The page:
To love this school, to love this church, to love ourselves, we have to tell the truth about ourselves. The only hope we have is in God, who promises to outwait us. In Jesus, who came on Earth in solidarity with the marginalized, to make the dream of God known, and in the lavish gift of the Holy Spirit that fortifies us to fight structures of power, principalities and the spiritual forces of evil.

But God is not a microwave…

I think that is why Jesus says at the commissioning, I am with you always, to the end of the age.

Yet! God’s slow work does not mean no work. The fact that God is slow, does not absolve us from the mission Jesus has given us. In fact, it means that our work is all the more urgent! We have no time to waste. We must listen to Jesus:

Go!

Make disciples,

Baptize believers,

Teach people to love God, and each other,

And remember, I am with you always, to the end of the age.

This commissioning, is hard work, it is challenging!

How do we make disciples? Making disciples is more about what we are doing, than about indoctrinating, selling or convincing others that we have a good thing that they needed or should wanted.

We make disciples when we discipline ourselves to honor the particularities in the lives of all people in which God has entrusted to the care of community and hold their stories with reverence.

We make disciples when we welcome LGBTQ folks in our churches as family members and siblings and firmly and in love challenge those among us who seek to put limits on a limitless God.

We make disciples when we work for the freedom of the oppressed. When we personally and as an institution attend to the ways that racism, sexism and homophobia have weaved their way in to the fabric of our Episcopal Church lives.

I know we all think we are way too learned and sophisticated to ever be racist, sexist or homophobic. But before you tune me out listing in your brain all the black folk, women, queer folk and poor folk in your churches, stay here with me. If it were true, if we were too evolved to be racist, sexist or homophobic, then we wouldn’t need to proclaim good news to the hearts broken by the misuse of power and irresponsible exercise of privilege in this room, in this Church and let alone in this world.

This is not political work. This is spiritual work. If you leave saying you heard a political sermon this morning, you’ve missed the point. This is a matter of the soul, yours, mine, all of us here today.

The truth is, when we engage in the beautiful chaos of community, people will want to be with us. We will baptize them to welcome them to this family, making its slow dirge through time and space toward the Kingdom of God. We baptize in the name of Love that created all things, in the name of the One who embodied Love and in the name of the One who is the presence of Love in our everyday life. The thing that is so important and so incredible about baptism is that it is an experience that bonds us forever in love to God, and we have absolutely no idea what that means!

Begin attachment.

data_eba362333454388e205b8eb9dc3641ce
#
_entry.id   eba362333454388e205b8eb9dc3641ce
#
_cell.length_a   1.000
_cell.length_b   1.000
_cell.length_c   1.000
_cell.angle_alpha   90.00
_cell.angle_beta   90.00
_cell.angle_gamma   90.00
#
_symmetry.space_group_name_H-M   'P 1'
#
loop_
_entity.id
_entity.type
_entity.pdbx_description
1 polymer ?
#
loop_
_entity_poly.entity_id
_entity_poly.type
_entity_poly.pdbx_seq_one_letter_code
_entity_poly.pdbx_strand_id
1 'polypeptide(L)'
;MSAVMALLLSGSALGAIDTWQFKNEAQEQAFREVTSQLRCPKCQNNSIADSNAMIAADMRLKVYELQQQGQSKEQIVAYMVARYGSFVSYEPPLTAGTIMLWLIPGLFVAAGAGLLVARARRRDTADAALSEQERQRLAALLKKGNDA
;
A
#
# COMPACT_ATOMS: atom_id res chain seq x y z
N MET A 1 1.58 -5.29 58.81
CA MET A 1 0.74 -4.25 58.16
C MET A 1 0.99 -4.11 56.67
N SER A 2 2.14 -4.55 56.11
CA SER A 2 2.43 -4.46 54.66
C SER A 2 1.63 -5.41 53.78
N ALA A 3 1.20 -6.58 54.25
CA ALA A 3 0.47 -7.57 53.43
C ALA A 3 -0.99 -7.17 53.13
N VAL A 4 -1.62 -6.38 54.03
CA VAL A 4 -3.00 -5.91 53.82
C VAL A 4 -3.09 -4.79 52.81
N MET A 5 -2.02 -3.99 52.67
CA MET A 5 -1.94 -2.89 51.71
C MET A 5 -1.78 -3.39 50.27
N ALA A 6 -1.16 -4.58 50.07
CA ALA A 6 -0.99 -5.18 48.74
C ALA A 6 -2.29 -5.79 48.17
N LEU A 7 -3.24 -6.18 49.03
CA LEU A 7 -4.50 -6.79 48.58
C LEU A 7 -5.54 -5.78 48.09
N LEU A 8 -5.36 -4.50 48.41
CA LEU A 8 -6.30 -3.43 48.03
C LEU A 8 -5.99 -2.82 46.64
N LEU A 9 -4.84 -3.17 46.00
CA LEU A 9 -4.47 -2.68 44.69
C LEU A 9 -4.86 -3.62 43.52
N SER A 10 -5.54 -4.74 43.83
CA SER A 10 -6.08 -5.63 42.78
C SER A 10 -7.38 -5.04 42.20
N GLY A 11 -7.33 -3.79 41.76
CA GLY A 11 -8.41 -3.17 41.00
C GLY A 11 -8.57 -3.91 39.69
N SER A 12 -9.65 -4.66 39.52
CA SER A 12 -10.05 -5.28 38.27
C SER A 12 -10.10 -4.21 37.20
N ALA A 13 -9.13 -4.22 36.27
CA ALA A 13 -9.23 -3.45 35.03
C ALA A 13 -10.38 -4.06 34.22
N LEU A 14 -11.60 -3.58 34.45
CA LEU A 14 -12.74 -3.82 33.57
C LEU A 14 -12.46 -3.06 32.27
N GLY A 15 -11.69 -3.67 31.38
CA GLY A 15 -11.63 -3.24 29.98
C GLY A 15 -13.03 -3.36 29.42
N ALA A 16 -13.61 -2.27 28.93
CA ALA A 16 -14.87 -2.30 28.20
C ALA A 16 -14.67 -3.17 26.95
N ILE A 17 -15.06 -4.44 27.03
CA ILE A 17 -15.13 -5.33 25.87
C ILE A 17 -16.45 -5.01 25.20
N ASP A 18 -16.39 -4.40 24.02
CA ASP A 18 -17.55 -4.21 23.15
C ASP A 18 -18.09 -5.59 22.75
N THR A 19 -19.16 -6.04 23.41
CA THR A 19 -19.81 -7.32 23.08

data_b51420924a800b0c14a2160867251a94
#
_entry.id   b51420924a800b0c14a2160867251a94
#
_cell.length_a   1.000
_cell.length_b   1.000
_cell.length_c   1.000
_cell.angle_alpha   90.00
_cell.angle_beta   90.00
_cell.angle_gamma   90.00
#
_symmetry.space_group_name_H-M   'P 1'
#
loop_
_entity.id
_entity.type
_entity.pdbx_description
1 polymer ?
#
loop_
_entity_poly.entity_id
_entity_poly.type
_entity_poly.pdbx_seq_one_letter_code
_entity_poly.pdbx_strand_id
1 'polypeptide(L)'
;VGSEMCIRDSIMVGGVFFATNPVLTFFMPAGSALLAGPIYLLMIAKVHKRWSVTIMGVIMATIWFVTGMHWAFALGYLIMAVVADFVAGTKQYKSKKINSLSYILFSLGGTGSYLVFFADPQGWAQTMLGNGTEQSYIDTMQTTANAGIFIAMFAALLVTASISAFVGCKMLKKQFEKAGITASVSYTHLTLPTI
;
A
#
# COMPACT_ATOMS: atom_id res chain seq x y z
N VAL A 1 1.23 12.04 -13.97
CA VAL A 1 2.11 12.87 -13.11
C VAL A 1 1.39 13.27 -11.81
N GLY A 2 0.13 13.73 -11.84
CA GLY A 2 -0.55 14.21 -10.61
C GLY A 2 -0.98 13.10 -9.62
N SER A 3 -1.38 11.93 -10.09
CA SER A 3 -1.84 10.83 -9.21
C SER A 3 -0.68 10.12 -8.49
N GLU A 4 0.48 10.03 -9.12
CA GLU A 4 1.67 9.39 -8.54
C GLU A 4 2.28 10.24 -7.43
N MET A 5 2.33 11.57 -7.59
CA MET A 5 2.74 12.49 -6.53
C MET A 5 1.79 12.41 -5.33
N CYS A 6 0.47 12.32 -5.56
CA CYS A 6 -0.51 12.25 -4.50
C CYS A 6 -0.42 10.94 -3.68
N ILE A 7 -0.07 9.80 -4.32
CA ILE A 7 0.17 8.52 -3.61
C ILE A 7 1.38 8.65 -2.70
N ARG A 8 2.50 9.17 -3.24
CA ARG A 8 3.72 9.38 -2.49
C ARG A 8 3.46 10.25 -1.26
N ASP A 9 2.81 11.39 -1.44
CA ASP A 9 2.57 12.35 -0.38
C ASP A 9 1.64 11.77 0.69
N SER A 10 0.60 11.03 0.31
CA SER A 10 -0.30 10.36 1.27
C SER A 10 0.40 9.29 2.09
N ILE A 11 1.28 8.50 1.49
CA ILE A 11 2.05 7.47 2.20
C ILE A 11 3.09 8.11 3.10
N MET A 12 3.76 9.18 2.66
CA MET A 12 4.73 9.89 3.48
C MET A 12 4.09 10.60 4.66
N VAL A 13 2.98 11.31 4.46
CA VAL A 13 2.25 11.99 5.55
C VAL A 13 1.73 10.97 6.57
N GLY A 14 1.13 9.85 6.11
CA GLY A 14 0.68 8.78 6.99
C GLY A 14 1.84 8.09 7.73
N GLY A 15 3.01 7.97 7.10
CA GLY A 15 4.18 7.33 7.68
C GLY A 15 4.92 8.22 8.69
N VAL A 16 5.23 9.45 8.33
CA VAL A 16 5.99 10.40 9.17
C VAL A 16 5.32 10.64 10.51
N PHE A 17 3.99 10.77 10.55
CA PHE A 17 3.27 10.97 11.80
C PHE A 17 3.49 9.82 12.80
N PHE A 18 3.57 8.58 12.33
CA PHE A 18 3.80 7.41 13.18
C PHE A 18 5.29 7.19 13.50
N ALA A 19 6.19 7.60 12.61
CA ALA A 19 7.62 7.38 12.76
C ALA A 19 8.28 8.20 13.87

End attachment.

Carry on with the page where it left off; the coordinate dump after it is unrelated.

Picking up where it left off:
That is when the hard work of this mission continues…

Teaching disciples to obey all that Jesus commanded. Jesus commanded us to love God with all our heart soul and mind and to love our neighbors as ourselves. How do you teach this countercultural, non-instinctual, unpopular way of existence?

I have no clue. But here is what I have learned about love. I have learned, love is uncomfortable. And trying to make love comfortable is what makes it even more uncomfortable. Planning every outfit for dates with coordinating makeup and accessories. Trying to be on your best behavior and practicing your lines to make sure that what said is exactly the right thing in every situation. The desire for perfection, the desire for perpetual prettiness is what makes love unbearably uncomfortable. In fact it is a lie and there is no love in that.

I learned that meeting the uneasiness of connecting is love. That involves always knowing you could be wrong, lots of listening and knowing when you have said enough, and importantly, knowing when you need to take a break. Ultimately loving requires great amounts of self-awareness and honesty. It’s tedious, and it’s tense but it’s true.

I think teaching people about God’s love is all about the way we understand love in our closest relationships. Perhaps one way we embrace and teach Jesus’ command to love God and neighbor is through the super-slow work of creating trusting relationships in Church and community. This totally axes the top down shallow model of corporate church growth, where politics and proclivities are taboos. The love I think Jesus commands his disciples to live values mutuality, relationship and shared experience.

This love requires us to be in continual prayer to be delivered from the love of comfort; from pursuit of fortune and fame; from the fear of serving others; and from the fear of death or adversity. I believe, that is why at the end of the commissioning in Matthew, Jesus says, “And remember, I am with you always, to the end of the age.”

This is hard, messy, slow work!